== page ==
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Bar Standards Board seeks public input on academic legal training definition changes

Bar Standards Board seeks public input on academic legal training definition changes


BSB launches consultation for feedback on altering academic legal training definition and related exemptions

The Bar Standards Board (BSB) has initiated a comprehensive three-month public consultation, inviting opinions on proposed alterations to the definition of academic legal training and the management of consequential waivers and exemptions.

Training for aspiring barristers encompasses three key elements: academic, vocational, and work-based training. Recognizing the need for an overhaul, the BSB has undertaken a review of the existing regulations governing the academic segment of Bar practice training. They've identified that these regulations no longer effectively uphold their objectives of maintaining high standards, flexibility, accessibility, and affordability.

The proposed amendments aim to streamline and simplify the current definition of academic legal training. This entails consolidating dispersed requirements from the BSB Handbook, Bar Qualification Manual, and the Curriculum and Assessment Strategy into a singular, coherent definition. Details outlining what constitutes academic legal training will be outlined in the revised Curriculum and Assessment Strategy.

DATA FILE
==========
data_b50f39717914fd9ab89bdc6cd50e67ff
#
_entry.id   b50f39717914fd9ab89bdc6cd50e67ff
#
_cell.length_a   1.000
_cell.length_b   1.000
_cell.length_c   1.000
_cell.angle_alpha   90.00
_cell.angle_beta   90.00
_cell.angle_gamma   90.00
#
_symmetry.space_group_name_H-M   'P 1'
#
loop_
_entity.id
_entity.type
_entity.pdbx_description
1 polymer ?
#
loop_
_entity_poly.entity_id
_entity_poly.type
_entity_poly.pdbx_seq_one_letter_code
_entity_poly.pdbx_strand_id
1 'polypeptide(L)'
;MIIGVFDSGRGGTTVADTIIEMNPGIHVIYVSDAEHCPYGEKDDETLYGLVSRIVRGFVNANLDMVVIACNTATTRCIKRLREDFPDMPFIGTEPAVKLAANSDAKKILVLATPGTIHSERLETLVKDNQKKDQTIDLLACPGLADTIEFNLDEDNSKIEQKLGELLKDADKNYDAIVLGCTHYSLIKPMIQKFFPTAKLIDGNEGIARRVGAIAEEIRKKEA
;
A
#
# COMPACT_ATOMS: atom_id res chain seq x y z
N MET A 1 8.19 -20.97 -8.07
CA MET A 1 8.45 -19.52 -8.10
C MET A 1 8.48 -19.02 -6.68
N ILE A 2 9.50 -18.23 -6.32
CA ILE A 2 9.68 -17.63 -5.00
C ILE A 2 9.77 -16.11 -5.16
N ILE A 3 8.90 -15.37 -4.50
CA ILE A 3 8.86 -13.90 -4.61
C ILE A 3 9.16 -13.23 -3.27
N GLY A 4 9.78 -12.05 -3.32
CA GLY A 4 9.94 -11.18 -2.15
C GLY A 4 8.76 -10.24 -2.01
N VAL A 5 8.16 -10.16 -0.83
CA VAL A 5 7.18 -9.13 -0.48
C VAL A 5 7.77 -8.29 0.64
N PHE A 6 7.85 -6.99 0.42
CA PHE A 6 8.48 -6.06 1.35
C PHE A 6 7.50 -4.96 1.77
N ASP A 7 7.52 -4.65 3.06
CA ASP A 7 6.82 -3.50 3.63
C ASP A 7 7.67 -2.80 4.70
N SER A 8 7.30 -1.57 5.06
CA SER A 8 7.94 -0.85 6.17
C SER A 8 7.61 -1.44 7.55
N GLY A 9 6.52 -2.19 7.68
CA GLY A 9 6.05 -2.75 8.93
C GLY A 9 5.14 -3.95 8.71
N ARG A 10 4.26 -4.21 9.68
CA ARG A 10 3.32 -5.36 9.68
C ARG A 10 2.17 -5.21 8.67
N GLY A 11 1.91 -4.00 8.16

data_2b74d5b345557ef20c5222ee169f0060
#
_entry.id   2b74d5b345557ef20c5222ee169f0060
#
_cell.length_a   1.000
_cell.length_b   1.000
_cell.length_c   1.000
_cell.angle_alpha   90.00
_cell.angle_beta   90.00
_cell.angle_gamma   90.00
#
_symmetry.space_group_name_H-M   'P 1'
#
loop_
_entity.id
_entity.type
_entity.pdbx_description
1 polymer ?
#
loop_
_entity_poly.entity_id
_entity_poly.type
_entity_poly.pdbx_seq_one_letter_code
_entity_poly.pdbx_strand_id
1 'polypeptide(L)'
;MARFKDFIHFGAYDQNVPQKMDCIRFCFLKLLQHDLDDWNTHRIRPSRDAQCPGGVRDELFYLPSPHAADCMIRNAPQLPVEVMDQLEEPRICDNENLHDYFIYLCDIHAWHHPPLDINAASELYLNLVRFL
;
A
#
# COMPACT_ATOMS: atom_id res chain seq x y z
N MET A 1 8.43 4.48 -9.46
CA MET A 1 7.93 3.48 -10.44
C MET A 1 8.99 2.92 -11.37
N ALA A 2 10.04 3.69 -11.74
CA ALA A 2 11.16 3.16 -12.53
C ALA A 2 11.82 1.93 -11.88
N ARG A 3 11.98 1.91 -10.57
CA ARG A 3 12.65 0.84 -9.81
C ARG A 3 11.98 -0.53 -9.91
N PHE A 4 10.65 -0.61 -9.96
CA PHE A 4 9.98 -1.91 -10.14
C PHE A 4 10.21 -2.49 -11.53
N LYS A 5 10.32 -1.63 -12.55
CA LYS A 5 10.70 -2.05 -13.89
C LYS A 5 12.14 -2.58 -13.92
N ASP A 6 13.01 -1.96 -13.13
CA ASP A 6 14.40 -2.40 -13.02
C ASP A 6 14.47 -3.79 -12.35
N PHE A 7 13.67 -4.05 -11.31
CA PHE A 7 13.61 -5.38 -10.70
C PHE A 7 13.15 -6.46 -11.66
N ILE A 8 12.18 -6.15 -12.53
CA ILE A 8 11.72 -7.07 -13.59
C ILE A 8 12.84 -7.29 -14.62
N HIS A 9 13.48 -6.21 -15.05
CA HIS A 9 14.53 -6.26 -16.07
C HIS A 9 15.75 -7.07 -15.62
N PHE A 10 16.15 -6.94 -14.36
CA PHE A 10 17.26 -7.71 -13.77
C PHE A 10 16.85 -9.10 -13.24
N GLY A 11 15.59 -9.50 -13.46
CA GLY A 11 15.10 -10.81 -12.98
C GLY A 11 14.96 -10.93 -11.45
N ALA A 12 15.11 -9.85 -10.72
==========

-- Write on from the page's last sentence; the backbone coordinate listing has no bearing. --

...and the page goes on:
The BSB advocates granting vocational training providers the authority to determine the readiness of individuals to commence the vocational training component. This includes making admissions decisions and evaluating students who previously sought waivers and exemptions from the BSB. Clear guidance will be developed to ensure adherence to standards, organizational policies (especially concerning equality, diversity, and inclusion), and evidence of consistent application of these guidelines.

Additionally, the proposal suggests that training providers decide the eligibility of non-graduates or overseas applicants to commence a Graduate Diploma in Law course. Guidance would be established to steer this decision-making process.

The consultation period remains open for three months until April 8, 2024. The full consultation document containing detailed proposals is available for review and feedback.